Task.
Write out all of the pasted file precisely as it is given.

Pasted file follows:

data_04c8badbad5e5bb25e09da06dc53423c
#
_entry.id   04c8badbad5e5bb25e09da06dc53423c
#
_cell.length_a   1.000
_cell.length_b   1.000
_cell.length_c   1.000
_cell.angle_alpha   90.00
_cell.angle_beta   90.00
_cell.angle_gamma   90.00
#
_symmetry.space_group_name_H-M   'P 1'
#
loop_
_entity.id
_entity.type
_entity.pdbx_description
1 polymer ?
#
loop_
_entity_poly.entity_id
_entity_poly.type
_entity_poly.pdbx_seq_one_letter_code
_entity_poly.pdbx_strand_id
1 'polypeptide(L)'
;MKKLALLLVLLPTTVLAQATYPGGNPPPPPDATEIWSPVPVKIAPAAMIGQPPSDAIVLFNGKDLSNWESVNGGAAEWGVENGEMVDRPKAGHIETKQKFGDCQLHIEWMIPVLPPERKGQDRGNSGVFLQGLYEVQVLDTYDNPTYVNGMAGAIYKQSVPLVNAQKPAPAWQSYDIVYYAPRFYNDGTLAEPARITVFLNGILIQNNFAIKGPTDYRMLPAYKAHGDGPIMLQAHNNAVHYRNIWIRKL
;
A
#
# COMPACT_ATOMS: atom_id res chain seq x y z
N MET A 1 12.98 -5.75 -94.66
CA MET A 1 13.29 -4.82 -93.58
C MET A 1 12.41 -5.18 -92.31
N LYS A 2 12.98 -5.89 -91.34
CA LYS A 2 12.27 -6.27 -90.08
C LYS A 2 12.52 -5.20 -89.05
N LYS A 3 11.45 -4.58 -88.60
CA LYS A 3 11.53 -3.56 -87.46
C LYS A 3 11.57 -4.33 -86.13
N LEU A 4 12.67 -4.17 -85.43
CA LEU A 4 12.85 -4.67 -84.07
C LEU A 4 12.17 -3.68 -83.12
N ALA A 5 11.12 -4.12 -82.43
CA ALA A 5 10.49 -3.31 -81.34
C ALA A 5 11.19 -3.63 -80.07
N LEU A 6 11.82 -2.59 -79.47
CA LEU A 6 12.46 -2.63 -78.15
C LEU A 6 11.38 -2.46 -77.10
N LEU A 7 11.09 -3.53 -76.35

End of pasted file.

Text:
data_04c8badbad5e5bb25e09da06dc53423c
#
_entry.id   04c8badbad5e5bb25e09da06dc53423c
#
_cell.length_a   1.000
_cell.length_b   1.000
_cell.length_c   1.000
_cell.angle_alpha   90.00
_cell.angle_beta   90.00
_cell.angle_gamma   90.00
#
_symmetry.space_group_name_H-M   'P 1'
#
loop_
_entity.id
_entity.type
_entity.pdbx_description
1 polymer ?
#
loop_
_entity_poly.entity_id
_entity_poly.type
_entity_poly.pdbx_seq_one_letter_code
_entity_poly.pdbx_strand_id
1 'polypeptide(L)'
;MKKLALLLVLLPTTVLAQATYPGGNPPPPPDATEIWSPVPVKIAPAAMIGQPPSDAIVLFNGKDLSNWESVNGGAAEWGVENGEMVDRPKAGHIETKQKFGDCQLHIEWMIPVLPPERKGQDRGNSGVFLQGLYEVQVLDTYDNPTYVNGMAGAIYKQSVPLVNAQKPAPAWQSYDIVYYAPRFYNDGTLAEPARITVFLNGILIQNNFAIKGPTDYRMLPAYKAHGDGPIMLQAHNNAVHYRNIWIRKL
;
A
#
# COMPACT_ATOMS: atom_id res chain seq x y z
N MET A 1 12.98 -5.75 -94.66
CA MET A 1 13.29 -4.82 -93.58
C MET A 1 12.41 -5.18 -92.31
N LYS A 2 12.98 -5.89 -91.34
CA LYS A 2 12.27 -6.27 -90.08
C LYS A 2 12.52 -5.20 -89.05
N LYS A 3 11.45 -4.58 -88.60
CA LYS A 3 11.53 -3.56 -87.46
C LYS A 3 11.57 -4.33 -86.13
N LEU A 4 12.67 -4.17 -85.43
CA LEU A 4 12.85 -4.67 -84.07
C LEU A 4 12.17 -3.68 -83.12
N ALA A 5 11.12 -4.12 -82.43
CA ALA A 5 10.49 -3.31 -81.34
C ALA A 5 11.19 -3.63 -80.07
N LEU A 6 11.82 -2.59 -79.47
CA LEU A 6 12.46 -2.63 -78.15
C LEU A 6 11.38 -2.46 -77.10
N LEU A 7 11.09 -3.53 -76.35